A Function to Un-Nest Nested Structures in MATLAB

So I’m flying back from Shanghai right now, (youalreadyknow it’s business class) and I decided to business-expense-splurge for the in-flight wifi, which is about as fast as a snail in the process of peacefully passing away. This means the only scrap of entertainment I can garner from my laptop is writing code in MATLAB. Writing fuckaround code in a pretend programming language in a rickety IDE has a provided surprising source of succor; if you were here you’d know it too because you’d notice I have been sitting FOR HOURS WITHOUT MY SEATBELT ON because I was simply too enraptured by the alternating tides of hate and happiness that MATLAB so easily exerts on the user.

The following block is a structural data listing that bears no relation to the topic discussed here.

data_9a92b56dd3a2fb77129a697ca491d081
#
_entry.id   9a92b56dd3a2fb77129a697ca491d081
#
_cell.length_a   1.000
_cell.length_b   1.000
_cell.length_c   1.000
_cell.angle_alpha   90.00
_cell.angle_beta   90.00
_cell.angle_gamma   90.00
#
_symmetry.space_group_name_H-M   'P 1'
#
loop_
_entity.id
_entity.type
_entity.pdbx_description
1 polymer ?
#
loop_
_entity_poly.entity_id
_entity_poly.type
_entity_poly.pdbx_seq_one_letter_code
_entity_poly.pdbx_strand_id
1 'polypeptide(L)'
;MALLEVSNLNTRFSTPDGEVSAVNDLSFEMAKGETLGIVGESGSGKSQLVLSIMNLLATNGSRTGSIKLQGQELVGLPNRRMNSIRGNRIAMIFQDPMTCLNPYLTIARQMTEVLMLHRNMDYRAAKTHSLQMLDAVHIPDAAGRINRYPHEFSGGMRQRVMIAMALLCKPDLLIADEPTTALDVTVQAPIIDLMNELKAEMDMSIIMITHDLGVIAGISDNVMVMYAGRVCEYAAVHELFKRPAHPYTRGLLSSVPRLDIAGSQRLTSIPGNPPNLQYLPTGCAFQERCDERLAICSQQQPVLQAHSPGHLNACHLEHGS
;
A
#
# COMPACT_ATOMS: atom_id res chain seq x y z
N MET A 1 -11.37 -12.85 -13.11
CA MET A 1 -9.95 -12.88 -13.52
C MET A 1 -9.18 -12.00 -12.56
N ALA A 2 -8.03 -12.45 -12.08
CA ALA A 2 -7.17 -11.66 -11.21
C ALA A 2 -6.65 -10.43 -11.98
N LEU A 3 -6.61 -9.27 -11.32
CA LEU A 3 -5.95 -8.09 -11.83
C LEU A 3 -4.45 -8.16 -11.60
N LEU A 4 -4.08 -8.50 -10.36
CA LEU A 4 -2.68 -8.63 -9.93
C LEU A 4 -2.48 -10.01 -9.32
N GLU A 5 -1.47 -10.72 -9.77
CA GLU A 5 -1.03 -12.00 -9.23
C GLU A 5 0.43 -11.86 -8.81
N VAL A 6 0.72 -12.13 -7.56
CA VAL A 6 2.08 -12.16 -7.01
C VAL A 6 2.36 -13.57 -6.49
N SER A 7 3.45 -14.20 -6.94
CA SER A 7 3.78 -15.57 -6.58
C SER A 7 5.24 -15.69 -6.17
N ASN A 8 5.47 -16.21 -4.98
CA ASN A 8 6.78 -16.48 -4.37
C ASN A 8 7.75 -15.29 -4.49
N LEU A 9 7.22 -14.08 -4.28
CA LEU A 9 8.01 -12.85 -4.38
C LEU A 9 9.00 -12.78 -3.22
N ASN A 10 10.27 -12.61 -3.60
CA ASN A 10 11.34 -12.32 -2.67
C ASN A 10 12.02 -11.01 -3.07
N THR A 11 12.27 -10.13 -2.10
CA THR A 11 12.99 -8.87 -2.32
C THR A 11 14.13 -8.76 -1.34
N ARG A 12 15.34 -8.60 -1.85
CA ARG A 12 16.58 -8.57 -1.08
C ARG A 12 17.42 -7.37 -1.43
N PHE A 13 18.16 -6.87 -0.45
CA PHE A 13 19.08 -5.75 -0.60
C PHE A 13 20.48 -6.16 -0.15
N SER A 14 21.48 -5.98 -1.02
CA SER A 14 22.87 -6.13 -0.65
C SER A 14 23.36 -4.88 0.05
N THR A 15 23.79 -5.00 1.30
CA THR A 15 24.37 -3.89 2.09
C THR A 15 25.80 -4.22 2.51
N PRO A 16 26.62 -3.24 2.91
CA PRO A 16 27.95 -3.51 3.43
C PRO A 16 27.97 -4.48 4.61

Basically, I’m working on a GUI that allows a user to programmatically  create test limits for test data, while also allowing the user to efficiently adjust the limits where our absurd test data manages to invalidate centuries of statistical knowledge. This requires allowing the user to load a specific test from within an absurdly packaged data file which comes from a test system written by someone who clearly much prefers obfuscating and hiding things over effective data collection WHICH in turn means deeply and variably nested structures. Like 400-megabyte-CSV, stuck-in-limbo-with-Leonardio-DiCaprio, booger-that-you-can-feel-but-after-several-embarrassing-red-lights-you-cannot-remove levels deep.